When the conveyor belts started turning at Yo! Sushi in Poland Street, Soho, owner Simon Woodroffe already had plans for a second bar and restaurant in the basement. Now, two years later, he has opened Yo! Below with a cool design by architect Simon Conder. The contrast between the two Japanese-inspired Yos could not be greater. Above Yo! whisks food along on a conveyor belt at mouth level, its nether half sinks guests below floor level and, in place of travelling sushi, provides beer on tap at each table - no pause between rounds, drink till you drop.
Limited floor-to-ceiling height was the main constraint at Yo! Below and Conder, working with a very hands-on client in Woodroffe, has come up with an ingenious solution. A raised timber floor - reminiscent of tatami-covered Japanese floors - covers approximately two-thirds of the space. Tables with surrounding leg space are sunk into this raised floor platform in the form of illuminated 'pits' where guests can squeeze intimately together, seated on pancake-shaped cushions, and help themselves to beer from a 'tap' at one end of the table. The taps have been adapted from standard pub technology and include a digital counter which records the amount of beer consumed. By illuminating a red light attached to the front of the tap, guests can attract the attention of a waiter and order food. The red discs glow eerily at night time in the dimmed ambient lighting.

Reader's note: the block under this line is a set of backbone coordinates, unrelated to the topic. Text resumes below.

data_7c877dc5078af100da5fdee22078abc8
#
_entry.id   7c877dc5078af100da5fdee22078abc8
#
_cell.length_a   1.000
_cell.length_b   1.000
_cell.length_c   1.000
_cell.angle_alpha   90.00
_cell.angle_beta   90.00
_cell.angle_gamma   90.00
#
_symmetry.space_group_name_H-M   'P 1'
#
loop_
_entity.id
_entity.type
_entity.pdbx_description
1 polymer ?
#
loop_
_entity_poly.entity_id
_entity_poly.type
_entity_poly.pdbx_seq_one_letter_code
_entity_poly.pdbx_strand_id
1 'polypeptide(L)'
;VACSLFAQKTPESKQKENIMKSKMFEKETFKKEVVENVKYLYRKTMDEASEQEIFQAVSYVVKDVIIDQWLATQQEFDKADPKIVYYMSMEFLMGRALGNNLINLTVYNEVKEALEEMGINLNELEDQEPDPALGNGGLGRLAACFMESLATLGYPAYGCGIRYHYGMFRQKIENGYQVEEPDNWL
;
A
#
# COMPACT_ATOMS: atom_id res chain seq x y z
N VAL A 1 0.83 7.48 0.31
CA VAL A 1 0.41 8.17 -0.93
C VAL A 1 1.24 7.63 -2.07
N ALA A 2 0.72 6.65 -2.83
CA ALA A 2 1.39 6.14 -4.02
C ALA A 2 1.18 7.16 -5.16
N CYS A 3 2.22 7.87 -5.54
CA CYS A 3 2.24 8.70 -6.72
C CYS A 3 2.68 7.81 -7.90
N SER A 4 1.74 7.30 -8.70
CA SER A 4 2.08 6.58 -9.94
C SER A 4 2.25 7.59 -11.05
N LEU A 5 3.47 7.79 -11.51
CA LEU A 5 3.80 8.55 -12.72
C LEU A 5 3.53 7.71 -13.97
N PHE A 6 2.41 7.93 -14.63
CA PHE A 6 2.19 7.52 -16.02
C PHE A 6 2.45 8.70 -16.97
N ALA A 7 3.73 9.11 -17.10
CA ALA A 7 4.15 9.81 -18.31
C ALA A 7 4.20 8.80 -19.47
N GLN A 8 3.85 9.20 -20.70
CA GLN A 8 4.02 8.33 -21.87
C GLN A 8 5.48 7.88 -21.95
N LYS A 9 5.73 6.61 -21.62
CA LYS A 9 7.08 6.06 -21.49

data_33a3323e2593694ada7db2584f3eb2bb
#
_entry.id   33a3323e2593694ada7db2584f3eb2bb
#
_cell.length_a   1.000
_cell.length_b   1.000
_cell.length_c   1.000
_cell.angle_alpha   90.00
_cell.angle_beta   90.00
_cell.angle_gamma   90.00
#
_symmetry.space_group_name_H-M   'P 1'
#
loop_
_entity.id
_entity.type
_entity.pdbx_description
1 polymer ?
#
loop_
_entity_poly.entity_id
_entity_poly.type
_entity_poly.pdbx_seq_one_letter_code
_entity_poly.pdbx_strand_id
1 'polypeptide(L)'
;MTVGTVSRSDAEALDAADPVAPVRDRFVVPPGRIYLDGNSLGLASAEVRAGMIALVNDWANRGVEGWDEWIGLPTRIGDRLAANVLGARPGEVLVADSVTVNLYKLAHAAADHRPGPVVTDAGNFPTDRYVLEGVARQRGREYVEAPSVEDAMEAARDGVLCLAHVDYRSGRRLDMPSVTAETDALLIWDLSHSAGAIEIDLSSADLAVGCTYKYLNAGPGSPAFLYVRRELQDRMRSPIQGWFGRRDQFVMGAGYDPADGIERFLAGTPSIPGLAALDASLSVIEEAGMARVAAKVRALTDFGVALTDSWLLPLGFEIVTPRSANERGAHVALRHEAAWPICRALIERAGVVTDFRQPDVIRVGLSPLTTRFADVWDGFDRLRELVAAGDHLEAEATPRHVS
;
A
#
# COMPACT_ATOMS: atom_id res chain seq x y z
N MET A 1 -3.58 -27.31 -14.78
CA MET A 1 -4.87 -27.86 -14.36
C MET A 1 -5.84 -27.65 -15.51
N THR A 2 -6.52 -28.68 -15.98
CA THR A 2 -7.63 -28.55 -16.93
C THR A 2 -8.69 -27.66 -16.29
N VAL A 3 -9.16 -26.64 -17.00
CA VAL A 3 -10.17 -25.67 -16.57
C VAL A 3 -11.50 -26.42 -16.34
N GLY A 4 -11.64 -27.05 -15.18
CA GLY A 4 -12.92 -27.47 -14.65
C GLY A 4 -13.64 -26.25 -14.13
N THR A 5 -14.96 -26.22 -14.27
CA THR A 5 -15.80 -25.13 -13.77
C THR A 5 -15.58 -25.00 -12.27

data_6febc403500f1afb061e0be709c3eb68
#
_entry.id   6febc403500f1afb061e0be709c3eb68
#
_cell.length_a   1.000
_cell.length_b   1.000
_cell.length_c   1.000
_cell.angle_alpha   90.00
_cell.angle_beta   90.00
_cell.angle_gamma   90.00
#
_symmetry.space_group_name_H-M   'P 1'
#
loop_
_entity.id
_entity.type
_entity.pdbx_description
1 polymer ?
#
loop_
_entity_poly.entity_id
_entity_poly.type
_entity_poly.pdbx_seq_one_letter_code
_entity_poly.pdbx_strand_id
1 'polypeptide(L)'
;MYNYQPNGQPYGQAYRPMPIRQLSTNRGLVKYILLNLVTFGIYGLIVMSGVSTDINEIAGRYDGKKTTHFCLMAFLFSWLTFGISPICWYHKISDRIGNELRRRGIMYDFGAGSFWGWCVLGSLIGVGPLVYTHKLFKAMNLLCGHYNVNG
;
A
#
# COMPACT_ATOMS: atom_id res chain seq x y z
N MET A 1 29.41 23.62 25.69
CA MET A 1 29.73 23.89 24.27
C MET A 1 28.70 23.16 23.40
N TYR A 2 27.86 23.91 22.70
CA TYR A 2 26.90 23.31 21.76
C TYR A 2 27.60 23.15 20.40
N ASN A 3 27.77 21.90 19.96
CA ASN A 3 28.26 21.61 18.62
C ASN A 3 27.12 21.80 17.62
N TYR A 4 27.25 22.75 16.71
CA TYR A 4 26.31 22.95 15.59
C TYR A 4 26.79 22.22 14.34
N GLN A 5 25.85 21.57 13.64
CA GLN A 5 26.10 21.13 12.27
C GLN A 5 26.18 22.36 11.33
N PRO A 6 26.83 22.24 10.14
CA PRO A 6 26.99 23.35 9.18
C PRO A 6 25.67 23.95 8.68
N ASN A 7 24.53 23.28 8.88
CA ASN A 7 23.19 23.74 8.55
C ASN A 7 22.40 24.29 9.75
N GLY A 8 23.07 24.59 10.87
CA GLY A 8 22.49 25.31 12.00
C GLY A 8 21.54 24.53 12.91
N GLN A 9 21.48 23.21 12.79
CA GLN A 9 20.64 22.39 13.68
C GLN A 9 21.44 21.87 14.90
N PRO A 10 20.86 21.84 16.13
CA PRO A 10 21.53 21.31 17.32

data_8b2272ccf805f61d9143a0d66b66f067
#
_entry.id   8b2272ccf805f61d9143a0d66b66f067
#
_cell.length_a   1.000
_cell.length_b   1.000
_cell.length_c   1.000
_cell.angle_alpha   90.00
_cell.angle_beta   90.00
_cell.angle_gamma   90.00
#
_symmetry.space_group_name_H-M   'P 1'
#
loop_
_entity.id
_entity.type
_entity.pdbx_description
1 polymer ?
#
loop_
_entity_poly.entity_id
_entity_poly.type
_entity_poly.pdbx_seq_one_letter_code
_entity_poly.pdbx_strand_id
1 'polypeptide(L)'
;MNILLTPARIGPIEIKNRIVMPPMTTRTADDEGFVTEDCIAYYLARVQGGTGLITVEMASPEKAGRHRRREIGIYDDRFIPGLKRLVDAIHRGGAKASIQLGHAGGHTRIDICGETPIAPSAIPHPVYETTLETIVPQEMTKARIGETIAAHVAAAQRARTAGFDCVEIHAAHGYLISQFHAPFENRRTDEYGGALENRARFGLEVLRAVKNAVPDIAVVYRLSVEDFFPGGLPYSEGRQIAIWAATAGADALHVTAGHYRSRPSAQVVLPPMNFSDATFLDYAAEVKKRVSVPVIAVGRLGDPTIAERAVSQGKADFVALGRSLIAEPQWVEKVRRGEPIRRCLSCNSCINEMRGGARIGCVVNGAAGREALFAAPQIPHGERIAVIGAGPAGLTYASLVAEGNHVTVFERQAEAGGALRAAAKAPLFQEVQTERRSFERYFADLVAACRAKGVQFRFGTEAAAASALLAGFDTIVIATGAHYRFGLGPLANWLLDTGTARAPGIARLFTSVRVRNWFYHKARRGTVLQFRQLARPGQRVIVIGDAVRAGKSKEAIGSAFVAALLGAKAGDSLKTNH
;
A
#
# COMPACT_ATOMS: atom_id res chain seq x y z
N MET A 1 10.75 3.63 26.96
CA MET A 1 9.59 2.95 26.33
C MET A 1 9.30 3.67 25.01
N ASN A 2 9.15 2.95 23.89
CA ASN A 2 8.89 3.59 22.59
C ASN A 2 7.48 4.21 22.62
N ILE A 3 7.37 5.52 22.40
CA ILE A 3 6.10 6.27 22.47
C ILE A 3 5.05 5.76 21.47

The pits are highly serviced, with beer fed in at one end and smoke-laden air, sucked through a circular recess in the centre of each table, extracted through the other end. The raised floor, as well as providing casual seating, usefully conceals a mass of services.
The other novel feature at Yo! Below is the two-tier bar. Front-row drinkers sit at the main counter while a second row can stand behind, using a suspended upper-level counter raised above the heads of the seated drinkers. Staff working behind the bar have to step onto a raised platform to serve people at the upper-level counter.
A limited range of materials has kept the project within the tight budget of £175,000 and achieved a cool Japanese simplicity - oak, white plaster, an epoxy-resin floor finish on the exposed part of the existing floor (which becomes a dance floor later in the evening) and galvanised metal floor covering behind the bar. An I-beam serves as the base to the minimal reception counter facing the entrance.
Simon Conder vouches for Yo! Below's 'stunning sound system' and reports that one of the staff is an opera singer who occasionally grabs one of the staff microphones and treats the house to an aria or two.